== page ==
INTERIOR: the nave is of five bays, the northernmost occupied by a choir and organ gallery. The arcades have octagonal piers, moulded capitals and pointed arches with two orders of hollow mouldings set below hoodmoulds. The windows have hoodmoulds with label stops and are glazed with square and diamond quarries of clear and pink glass. The roof is canted and boarded, the arch trusses being carried down the clerestory walls to be supported by corbels. The chancel is separated from the nave by a high chancel arch supported by triple columnettes rising from foliate corbels. The main chancel windows have memorial stained glass depicting saints. The marble high altar incorporating a tabernacle and canted reredos originally came from the Roman Catholic church of St Patrick, Middlesbrough. The windows of the side aisles are treated the same as those of the clerestory except five have been reglazed with figurative stained glass as memorials. The aisle walls carry reliefs set in quatrefoils forming the Stations of the Cross. The west side aisle has an inserted set of folding doors* giving access through to the attached church hall*, these doors and the hall are not of special interest. The side chapels are vaulted and lit by further stained glass windows. The eastern chapel has a stone and marble altar and reredos incorporating a statue of Christ the Sacred Heart.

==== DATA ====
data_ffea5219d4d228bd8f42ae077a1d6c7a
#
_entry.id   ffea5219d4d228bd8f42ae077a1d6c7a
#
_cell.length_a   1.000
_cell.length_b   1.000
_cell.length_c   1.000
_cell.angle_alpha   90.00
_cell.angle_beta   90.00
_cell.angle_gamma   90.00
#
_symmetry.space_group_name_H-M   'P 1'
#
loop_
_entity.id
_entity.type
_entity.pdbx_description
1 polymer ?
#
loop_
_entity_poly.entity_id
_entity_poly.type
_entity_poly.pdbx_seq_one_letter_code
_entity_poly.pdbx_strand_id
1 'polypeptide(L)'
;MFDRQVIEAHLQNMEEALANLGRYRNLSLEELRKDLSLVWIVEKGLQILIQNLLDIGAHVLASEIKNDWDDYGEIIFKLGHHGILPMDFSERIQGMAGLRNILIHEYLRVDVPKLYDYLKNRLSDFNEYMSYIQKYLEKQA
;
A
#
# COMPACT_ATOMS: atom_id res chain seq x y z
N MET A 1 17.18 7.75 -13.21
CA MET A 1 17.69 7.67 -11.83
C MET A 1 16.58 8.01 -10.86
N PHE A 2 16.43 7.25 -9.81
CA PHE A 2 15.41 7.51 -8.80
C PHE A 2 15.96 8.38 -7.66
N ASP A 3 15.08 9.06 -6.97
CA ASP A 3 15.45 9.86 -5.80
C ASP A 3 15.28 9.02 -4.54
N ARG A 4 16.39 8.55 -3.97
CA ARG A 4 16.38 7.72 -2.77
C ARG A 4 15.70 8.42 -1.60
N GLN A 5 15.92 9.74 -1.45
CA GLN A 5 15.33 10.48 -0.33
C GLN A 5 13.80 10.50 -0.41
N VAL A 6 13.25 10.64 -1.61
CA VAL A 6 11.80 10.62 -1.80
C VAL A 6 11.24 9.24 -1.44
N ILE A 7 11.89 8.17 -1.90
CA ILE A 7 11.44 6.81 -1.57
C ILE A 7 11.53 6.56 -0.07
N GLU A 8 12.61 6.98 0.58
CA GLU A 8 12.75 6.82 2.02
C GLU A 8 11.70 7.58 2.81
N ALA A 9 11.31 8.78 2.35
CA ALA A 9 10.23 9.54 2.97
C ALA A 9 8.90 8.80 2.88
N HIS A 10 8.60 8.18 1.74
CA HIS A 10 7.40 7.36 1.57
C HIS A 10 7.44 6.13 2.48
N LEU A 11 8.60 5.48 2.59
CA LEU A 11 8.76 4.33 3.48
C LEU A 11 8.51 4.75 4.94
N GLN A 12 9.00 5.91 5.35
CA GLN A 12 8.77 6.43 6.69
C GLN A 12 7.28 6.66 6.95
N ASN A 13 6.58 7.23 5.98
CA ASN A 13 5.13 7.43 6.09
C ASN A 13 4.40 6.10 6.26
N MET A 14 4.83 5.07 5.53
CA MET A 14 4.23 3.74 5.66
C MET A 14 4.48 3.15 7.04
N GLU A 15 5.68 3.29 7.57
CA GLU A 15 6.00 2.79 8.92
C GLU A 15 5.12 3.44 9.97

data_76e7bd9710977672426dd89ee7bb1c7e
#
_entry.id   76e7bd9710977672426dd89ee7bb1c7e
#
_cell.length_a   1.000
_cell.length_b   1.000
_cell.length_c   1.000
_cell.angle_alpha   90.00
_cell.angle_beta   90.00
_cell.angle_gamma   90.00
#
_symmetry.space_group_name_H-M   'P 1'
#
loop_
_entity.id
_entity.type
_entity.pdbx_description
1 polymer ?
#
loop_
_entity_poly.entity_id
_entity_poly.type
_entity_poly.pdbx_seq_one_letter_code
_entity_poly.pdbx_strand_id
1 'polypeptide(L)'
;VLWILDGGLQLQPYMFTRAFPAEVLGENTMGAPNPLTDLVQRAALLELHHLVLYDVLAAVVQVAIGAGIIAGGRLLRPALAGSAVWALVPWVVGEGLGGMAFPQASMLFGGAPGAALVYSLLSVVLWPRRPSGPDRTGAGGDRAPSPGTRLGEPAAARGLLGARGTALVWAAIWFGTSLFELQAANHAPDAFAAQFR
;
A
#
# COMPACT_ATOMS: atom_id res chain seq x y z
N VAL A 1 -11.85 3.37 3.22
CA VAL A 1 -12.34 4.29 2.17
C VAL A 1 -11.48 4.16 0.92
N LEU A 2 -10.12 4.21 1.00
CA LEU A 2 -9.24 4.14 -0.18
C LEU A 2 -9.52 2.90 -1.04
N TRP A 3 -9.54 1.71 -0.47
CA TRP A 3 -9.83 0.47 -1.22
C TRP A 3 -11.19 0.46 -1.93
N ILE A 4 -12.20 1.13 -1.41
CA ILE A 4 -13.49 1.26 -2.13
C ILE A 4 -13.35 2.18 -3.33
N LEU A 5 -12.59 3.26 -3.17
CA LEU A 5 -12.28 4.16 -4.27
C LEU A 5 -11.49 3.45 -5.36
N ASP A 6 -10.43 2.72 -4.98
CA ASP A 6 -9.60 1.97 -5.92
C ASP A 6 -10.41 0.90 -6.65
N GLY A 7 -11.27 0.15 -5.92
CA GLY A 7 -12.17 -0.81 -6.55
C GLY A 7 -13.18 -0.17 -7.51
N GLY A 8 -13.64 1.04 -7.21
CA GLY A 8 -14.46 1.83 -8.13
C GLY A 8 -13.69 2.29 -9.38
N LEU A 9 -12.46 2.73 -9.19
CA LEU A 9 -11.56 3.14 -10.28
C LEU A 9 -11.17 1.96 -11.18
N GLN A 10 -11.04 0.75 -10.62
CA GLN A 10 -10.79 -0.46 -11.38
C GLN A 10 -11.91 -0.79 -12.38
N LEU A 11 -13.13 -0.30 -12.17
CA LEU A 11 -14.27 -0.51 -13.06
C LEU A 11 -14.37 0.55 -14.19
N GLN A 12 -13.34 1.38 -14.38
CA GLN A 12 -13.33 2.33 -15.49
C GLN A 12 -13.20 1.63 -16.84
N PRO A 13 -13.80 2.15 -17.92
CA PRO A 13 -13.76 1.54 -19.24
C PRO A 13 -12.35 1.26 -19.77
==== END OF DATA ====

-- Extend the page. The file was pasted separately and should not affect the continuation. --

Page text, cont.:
PRESBYTERY: the exterior appears as a typical two storey two bay late Victorian house with large rectangular projecting double height bay window. The feature that sets the house apart and identifies it as the church’s presbytery is the entrance which features a highly ornate gothic surround imitating an embattled, gabled porch. The house has modern replacement windows* and extension to the rear*, these alterations not being of special interest, but retains its original chimneys and the terracotta cresting and finials to the hipped roof. The interior retains an encaustic tiled hall, and much original joinery included a closed string staircase. Fireplaces* are later replacements which are not of special interest.
* Pursuant to s.1(5A) of the Planning (Listed Buildings and Conservation Areas) Act 1990 (‘the Act’) it is declared that these aforementioned features are not of special architectural or historic interest.
Other: “Churches in the Roman Catholic Diocese of Middlesbrough: An Architectural and Historical Review” Architectural History and Practice Ltd. March 2008
Architect: Smith, Brodrick & Lowther
Original Date: 1894
Conservation Area: No
Listed Grade: Grade II